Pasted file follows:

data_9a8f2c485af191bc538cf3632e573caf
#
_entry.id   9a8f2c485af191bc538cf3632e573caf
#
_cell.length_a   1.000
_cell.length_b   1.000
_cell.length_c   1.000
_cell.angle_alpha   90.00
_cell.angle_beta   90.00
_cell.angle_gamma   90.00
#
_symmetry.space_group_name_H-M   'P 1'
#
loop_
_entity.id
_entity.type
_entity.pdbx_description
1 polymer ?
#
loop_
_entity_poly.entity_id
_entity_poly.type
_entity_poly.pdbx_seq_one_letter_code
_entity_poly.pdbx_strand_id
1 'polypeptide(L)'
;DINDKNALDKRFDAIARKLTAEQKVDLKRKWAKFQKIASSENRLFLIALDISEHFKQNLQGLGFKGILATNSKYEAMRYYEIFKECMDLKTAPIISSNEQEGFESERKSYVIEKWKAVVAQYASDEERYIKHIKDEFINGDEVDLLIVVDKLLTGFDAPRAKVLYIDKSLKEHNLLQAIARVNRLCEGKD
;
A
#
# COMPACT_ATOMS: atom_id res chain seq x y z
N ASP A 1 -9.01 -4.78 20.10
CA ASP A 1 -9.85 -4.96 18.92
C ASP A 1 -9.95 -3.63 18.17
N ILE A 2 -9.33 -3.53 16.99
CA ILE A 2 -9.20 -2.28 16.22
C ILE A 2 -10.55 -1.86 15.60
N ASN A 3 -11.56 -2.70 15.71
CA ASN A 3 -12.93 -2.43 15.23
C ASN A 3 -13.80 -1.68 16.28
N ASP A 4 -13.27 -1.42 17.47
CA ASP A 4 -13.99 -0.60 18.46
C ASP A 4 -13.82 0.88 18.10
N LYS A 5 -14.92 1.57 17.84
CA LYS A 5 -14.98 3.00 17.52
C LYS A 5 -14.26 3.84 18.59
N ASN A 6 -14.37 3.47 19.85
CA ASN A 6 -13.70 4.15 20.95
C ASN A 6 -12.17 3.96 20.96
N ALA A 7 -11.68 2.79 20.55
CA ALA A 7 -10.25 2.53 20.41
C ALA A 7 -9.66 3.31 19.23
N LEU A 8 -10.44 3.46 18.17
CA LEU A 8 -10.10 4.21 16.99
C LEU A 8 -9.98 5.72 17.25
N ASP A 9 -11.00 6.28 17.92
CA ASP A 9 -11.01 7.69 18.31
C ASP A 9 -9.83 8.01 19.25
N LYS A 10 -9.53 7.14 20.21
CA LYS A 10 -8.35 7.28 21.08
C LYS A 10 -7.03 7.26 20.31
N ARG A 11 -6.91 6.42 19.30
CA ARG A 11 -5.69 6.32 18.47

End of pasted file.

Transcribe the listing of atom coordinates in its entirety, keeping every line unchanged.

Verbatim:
data_9a8f2c485af191bc538cf3632e573caf
#
_entry.id   9a8f2c485af191bc538cf3632e573caf
#
_cell.length_a   1.000
_cell.length_b   1.000
_cell.length_c   1.000
_cell.angle_alpha   90.00
_cell.angle_beta   90.00
_cell.angle_gamma   90.00
#
_symmetry.space_group_name_H-M   'P 1'
#
loop_
_entity.id
_entity.type
_entity.pdbx_description
1 polymer ?
#
loop_
_entity_poly.entity_id
_entity_poly.type
_entity_poly.pdbx_seq_one_letter_code
_entity_poly.pdbx_strand_id
1 'polypeptide(L)'
;DINDKNALDKRFDAIARKLTAEQKVDLKRKWAKFQKIASSENRLFLIALDISEHFKQNLQGLGFKGILATNSKYEAMRYYEIFKECMDLKTAPIISSNEQEGFESERKSYVIEKWKAVVAQYASDEERYIKHIKDEFINGDEVDLLIVVDKLLTGFDAPRAKVLYIDKSLKEHNLLQAIARVNRLCEGKD
;
A
#
# COMPACT_ATOMS: atom_id res chain seq x y z
N ASP A 1 -9.01 -4.78 20.10
CA ASP A 1 -9.85 -4.96 18.92
C ASP A 1 -9.95 -3.63 18.17
N ILE A 2 -9.33 -3.53 16.99
CA ILE A 2 -9.20 -2.28 16.22
C ILE A 2 -10.55 -1.86 15.60
N ASN A 3 -11.56 -2.70 15.71
CA ASN A 3 -12.93 -2.43 15.23
C ASN A 3 -13.80 -1.68 16.28
N ASP A 4 -13.27 -1.42 17.47
CA ASP A 4 -13.99 -0.60 18.46
C ASP A 4 -13.82 0.88 18.10
N LYS A 5 -14.92 1.57 17.84
CA LYS A 5 -14.98 3.00 17.52
C LYS A 5 -14.26 3.84 18.59
N ASN A 6 -14.37 3.47 19.85
CA ASN A 6 -13.70 4.15 20.95
C ASN A 6 -12.17 3.96 20.96
N ALA A 7 -11.68 2.79 20.55
CA ALA A 7 -10.25 2.53 20.41
C ALA A 7 -9.66 3.31 19.23
N LEU A 8 -10.44 3.46 18.17
CA LEU A 8 -10.10 4.21 16.99
C LEU A 8 -9.98 5.72 17.25
N ASP A 9 -11.00 6.28 17.92
CA ASP A 9 -11.01 7.69 18.31
C ASP A 9 -9.83 8.01 19.25
N LYS A 10 -9.53 7.14 20.21
CA LYS A 10 -8.35 7.28 21.08
C LYS A 10 -7.03 7.26 20.31
N ARG A 11 -6.91 6.42 19.30
CA ARG A 11 -5.69 6.32 18.47